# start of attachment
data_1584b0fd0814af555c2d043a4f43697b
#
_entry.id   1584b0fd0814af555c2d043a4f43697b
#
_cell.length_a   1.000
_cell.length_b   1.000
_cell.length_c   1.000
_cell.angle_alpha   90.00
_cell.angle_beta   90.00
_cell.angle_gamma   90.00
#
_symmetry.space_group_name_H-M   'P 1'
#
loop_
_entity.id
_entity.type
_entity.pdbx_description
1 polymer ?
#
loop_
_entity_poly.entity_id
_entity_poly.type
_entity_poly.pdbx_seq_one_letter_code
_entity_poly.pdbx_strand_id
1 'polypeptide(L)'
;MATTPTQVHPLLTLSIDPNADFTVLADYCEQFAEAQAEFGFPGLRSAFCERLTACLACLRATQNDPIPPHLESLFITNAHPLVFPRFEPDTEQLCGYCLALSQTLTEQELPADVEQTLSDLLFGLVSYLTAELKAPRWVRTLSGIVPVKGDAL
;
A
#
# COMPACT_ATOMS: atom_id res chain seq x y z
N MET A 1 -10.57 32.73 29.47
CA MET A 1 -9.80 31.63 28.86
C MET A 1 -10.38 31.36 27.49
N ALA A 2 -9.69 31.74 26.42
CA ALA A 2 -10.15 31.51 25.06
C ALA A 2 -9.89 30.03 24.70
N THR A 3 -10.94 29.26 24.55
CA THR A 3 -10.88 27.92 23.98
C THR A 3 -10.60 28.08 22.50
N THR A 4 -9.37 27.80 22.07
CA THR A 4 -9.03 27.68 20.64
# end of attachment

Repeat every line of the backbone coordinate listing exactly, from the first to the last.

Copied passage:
data_1584b0fd0814af555c2d043a4f43697b
#
_entry.id   1584b0fd0814af555c2d043a4f43697b
#
_cell.length_a   1.000
_cell.length_b   1.000
_cell.length_c   1.000
_cell.angle_alpha   90.00
_cell.angle_beta   90.00
_cell.angle_gamma   90.00
#
_symmetry.space_group_name_H-M   'P 1'
#
loop_
_entity.id
_entity.type
_entity.pdbx_description
1 polymer ?
#
loop_
_entity_poly.entity_id
_entity_poly.type
_entity_poly.pdbx_seq_one_letter_code
_entity_poly.pdbx_strand_id
1 'polypeptide(L)'
;MATTPTQVHPLLTLSIDPNADFTVLADYCEQFAEAQAEFGFPGLRSAFCERLTACLACLRATQNDPIPPHLESLFITNAHPLVFPRFEPDTEQLCGYCLALSQTLTEQELPADVEQTLSDLLFGLVSYLTAELKAPRWVRTLSGIVPVKGDAL
;
A
#
# COMPACT_ATOMS: atom_id res chain seq x y z
N MET A 1 -10.57 32.73 29.47
CA MET A 1 -9.80 31.63 28.86
C MET A 1 -10.38 31.36 27.49
N ALA A 2 -9.69 31.74 26.42
CA ALA A 2 -10.15 31.51 25.06
C ALA A 2 -9.89 30.03 24.70
N THR A 3 -10.94 29.26 24.55
CA THR A 3 -10.88 27.92 23.98
C THR A 3 -10.60 28.08 22.50
N THR A 4 -9.37 27.80 22.07
CA THR A 4 -9.03 27.68 20.64